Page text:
Last weekend at London’s V&A museum a gimmicky but fascinating piece of silly science was part of the London Design Festival.
The algae, which are a photosynthetic plant-like organism, feeds on the carbon dioxide in the singer’s breath. As an important future food source, the singer’s algae can also be eaten. Alongside listening to her music, the audience can also taste her song.
To increase the growth of the algae the body of the singer is trained to use her extraordinary large lung capacity to produce the highest quality algae-product. The composition of the song and the singer’s vocal technique are redesigned to specifically produce algae and enrich its taste. To do this, the composer and singer use the new science of sonic enhancement of food where different pitches and frequencies make food taste either bitter or sweet.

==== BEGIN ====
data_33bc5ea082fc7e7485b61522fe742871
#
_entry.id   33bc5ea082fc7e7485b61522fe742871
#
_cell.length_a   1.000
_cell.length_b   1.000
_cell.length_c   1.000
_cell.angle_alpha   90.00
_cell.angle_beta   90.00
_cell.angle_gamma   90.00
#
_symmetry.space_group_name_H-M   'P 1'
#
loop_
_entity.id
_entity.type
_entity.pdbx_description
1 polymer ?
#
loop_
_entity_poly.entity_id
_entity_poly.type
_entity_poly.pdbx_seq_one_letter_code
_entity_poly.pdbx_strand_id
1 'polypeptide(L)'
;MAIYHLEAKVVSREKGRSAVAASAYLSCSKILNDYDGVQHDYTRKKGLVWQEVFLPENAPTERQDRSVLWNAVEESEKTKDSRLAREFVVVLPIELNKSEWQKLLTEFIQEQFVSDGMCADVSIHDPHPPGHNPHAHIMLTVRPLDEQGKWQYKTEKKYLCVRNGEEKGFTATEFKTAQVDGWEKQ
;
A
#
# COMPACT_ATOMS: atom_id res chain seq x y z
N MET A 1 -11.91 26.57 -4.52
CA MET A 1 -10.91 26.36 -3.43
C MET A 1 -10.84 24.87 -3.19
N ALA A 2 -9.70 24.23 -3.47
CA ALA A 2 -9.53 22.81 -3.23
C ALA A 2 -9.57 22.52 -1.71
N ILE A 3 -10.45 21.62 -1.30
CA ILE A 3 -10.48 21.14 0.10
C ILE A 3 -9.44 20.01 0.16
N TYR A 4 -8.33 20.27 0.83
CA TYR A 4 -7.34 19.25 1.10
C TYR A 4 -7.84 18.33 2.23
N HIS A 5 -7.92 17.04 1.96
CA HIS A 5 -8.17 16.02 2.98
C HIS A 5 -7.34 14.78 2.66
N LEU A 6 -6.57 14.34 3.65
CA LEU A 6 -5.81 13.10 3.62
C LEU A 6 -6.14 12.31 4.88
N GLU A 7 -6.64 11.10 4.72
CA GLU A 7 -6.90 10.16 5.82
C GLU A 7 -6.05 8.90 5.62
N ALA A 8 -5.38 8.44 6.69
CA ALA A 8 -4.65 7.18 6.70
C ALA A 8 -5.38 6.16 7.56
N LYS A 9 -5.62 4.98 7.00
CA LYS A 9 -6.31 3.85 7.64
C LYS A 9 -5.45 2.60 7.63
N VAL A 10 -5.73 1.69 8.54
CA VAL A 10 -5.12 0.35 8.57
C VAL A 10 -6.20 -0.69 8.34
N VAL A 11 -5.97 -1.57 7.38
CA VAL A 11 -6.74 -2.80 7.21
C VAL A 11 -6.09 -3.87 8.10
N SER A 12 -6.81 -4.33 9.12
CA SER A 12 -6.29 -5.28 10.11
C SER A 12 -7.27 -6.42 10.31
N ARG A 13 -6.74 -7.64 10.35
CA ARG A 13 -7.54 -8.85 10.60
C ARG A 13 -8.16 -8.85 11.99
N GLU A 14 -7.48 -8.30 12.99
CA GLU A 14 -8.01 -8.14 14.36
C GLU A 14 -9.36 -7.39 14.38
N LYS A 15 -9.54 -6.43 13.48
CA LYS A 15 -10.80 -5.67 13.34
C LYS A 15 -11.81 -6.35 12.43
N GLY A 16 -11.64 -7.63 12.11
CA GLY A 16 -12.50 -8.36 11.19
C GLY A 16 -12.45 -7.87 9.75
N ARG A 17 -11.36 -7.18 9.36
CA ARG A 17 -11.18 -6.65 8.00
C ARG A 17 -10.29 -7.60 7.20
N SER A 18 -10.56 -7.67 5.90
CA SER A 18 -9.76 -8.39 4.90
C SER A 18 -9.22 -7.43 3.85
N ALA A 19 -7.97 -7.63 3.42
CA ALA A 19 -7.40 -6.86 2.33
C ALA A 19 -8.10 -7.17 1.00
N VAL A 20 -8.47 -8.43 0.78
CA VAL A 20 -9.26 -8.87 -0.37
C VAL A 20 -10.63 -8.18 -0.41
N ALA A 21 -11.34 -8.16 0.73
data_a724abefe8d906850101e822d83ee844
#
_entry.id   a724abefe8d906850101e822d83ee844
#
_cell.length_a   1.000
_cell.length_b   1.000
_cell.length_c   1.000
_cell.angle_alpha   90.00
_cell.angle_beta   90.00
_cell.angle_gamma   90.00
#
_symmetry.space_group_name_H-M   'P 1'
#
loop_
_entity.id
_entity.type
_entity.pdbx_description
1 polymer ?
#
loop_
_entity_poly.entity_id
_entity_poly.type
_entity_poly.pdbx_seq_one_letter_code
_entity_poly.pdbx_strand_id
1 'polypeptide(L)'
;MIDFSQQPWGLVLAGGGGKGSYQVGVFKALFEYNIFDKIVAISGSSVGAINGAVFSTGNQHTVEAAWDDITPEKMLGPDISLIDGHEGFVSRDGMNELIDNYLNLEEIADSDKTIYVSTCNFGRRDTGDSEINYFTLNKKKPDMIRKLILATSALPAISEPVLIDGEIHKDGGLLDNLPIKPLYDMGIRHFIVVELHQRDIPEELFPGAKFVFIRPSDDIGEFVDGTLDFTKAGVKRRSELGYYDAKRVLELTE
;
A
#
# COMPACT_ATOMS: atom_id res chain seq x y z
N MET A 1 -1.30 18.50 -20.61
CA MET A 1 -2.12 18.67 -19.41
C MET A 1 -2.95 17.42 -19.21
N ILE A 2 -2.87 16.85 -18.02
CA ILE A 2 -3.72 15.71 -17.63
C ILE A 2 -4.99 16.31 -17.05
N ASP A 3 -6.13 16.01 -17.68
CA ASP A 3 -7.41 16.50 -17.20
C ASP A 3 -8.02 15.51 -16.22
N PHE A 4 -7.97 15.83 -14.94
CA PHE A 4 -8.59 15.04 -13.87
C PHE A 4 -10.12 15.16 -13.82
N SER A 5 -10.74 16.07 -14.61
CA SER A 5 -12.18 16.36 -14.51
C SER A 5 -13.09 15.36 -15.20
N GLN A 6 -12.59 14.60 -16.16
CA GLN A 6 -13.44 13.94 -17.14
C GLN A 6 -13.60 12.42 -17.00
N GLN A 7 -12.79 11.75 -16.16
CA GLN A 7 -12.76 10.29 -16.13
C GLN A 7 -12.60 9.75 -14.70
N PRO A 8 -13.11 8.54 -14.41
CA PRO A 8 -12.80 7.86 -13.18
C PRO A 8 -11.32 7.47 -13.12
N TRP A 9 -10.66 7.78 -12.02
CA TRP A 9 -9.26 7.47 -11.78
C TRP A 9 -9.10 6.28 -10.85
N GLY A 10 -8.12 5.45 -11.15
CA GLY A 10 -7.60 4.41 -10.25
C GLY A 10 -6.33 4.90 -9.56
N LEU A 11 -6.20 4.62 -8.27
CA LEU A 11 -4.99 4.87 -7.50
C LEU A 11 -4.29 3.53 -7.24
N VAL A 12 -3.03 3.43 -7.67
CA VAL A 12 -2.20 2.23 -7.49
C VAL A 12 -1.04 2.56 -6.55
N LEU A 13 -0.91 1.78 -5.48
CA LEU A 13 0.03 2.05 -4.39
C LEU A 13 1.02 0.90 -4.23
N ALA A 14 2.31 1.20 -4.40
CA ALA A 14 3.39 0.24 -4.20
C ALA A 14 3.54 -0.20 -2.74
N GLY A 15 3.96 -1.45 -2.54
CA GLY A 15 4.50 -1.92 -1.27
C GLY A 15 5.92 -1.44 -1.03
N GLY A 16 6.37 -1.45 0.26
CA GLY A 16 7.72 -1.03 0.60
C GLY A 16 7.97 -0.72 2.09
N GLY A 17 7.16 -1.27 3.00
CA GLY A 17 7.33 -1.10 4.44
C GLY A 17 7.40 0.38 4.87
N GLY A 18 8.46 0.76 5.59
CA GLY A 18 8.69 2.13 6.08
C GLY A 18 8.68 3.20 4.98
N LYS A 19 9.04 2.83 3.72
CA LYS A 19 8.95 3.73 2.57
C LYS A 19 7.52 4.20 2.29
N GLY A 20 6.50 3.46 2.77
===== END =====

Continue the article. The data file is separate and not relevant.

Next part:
So in the age of biotechnology not only can the audience listen to her talent but they can also savor her unique blend of algae that are enriched by her song.
The Algae Opera dinner set completes your experience. This box set include “How to taste the song” booklet, CD, and a badge to collect algae. Postage included. The booklet features insights into the project and exclusive recipes.
A must for opera fans everywhere.
Graham Spicer is a writer, director and photographer in Milan, blogging (under the name ‘Gramilano’) about dance, opera, music and photography for people “who are a bit like me and like some of the things I like”. He was a regular columnist for Opera Now magazine and wrote for the BBC until transferring to Italy.
His scribblings have appeared in various publications from Woman’s Weekly to Gay Times, and he wrote the ‘Danza in Italia’ column for Dancing Times magazine.